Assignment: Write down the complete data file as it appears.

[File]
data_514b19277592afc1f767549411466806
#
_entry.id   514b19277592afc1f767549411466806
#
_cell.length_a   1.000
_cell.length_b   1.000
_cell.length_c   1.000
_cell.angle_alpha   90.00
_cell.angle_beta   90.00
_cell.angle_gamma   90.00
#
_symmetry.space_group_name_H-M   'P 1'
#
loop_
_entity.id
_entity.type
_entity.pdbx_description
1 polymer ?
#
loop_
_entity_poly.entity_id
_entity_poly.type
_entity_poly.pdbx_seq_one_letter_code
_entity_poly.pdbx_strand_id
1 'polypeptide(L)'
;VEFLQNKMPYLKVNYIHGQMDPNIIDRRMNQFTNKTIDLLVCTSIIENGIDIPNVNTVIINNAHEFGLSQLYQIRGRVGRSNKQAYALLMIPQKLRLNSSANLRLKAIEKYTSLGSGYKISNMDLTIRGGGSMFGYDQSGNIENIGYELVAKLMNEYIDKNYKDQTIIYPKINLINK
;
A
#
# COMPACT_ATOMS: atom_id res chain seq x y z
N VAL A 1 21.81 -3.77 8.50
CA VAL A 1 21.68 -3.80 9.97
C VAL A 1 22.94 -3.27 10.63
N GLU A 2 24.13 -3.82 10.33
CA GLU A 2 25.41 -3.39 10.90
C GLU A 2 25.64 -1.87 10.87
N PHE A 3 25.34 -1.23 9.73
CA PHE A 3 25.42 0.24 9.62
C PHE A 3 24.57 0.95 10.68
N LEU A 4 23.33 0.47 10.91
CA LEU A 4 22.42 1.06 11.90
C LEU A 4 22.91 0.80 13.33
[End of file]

data_514b19277592afc1f767549411466806
#
_entry.id   514b19277592afc1f767549411466806
#
_cell.length_a   1.000
_cell.length_b   1.000
_cell.length_c   1.000
_cell.angle_alpha   90.00
_cell.angle_beta   90.00
_cell.angle_gamma   90.00
#
_symmetry.space_group_name_H-M   'P 1'
#
loop_
_entity.id
_entity.type
_entity.pdbx_description
1 polymer ?
#
loop_
_entity_poly.entity_id
_entity_poly.type
_entity_poly.pdbx_seq_one_letter_code
_entity_poly.pdbx_strand_id
1 'polypeptide(L)'
;VEFLQNKMPYLKVNYIHGQMDPNIIDRRMNQFTNKTIDLLVCTSIIENGIDIPNVNTVIINNAHEFGLSQLYQIRGRVGRSNKQAYALLMIPQKLRLNSSANLRLKAIEKYTSLGSGYKISNMDLTIRGGGSMFGYDQSGNIENIGYELVAKLMNEYIDKNYKDQTIIYPKINLINK
;
A
#
# COMPACT_ATOMS: atom_id res chain seq x y z
N VAL A 1 21.81 -3.77 8.50
CA VAL A 1 21.68 -3.80 9.97
C VAL A 1 22.94 -3.27 10.63
N GLU A 2 24.13 -3.82 10.33
CA GLU A 2 25.41 -3.39 10.90
C GLU A 2 25.64 -1.87 10.87
N PHE A 3 25.34 -1.23 9.73
CA PHE A 3 25.42 0.24 9.62
C PHE A 3 24.57 0.95 10.68
N LEU A 4 23.33 0.47 10.91
CA LEU A 4 22.42 1.06 11.90
C LEU A 4 22.91 0.80 13.33